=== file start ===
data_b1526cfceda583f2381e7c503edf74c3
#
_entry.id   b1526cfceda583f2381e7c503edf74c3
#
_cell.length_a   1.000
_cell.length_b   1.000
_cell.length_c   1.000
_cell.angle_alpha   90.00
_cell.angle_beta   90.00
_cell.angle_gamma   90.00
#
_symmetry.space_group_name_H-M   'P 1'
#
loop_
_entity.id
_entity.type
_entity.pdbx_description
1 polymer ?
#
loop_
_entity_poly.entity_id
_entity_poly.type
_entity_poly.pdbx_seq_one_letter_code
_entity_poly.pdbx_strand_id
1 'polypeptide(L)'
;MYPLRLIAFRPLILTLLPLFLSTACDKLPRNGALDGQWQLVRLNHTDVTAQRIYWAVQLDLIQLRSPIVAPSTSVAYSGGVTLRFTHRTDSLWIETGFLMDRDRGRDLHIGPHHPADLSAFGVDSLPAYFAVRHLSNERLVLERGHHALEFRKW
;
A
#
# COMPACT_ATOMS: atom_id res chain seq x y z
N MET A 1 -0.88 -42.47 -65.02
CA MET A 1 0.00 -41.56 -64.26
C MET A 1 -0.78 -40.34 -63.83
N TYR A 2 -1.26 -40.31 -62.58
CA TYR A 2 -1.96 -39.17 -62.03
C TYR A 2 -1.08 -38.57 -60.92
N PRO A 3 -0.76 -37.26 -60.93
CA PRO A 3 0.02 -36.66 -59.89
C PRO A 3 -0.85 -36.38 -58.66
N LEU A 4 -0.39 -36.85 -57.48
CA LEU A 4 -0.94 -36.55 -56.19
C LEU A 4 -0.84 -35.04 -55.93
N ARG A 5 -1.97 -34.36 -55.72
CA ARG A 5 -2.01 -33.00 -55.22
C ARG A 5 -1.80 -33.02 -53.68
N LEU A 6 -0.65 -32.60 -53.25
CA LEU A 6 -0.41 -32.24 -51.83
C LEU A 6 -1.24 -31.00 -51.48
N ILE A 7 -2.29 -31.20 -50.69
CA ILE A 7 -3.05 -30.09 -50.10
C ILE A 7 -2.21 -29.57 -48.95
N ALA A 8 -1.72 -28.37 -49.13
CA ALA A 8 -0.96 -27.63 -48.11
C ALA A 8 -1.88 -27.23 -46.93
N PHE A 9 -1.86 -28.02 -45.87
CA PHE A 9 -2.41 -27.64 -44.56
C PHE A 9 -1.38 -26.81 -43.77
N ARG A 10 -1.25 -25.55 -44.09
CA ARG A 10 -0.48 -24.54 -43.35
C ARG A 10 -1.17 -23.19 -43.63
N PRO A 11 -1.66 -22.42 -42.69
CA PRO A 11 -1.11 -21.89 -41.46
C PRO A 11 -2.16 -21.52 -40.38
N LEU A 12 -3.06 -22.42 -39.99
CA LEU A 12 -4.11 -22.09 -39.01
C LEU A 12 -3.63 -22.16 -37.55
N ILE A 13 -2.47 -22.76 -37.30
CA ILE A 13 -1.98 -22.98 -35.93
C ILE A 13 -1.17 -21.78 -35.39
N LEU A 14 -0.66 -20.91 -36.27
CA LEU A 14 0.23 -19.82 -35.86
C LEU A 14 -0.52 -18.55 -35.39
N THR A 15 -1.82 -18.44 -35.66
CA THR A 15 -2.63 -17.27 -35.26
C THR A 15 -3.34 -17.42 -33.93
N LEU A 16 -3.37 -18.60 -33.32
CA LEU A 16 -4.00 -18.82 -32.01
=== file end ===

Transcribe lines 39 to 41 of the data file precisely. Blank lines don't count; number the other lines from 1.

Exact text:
C PRO A 3 -0.85 -36.38 -58.66
N LEU A 4 -0.39 -36.85 -57.48
CA LEU A 4 -0.94 -36.55 -56.19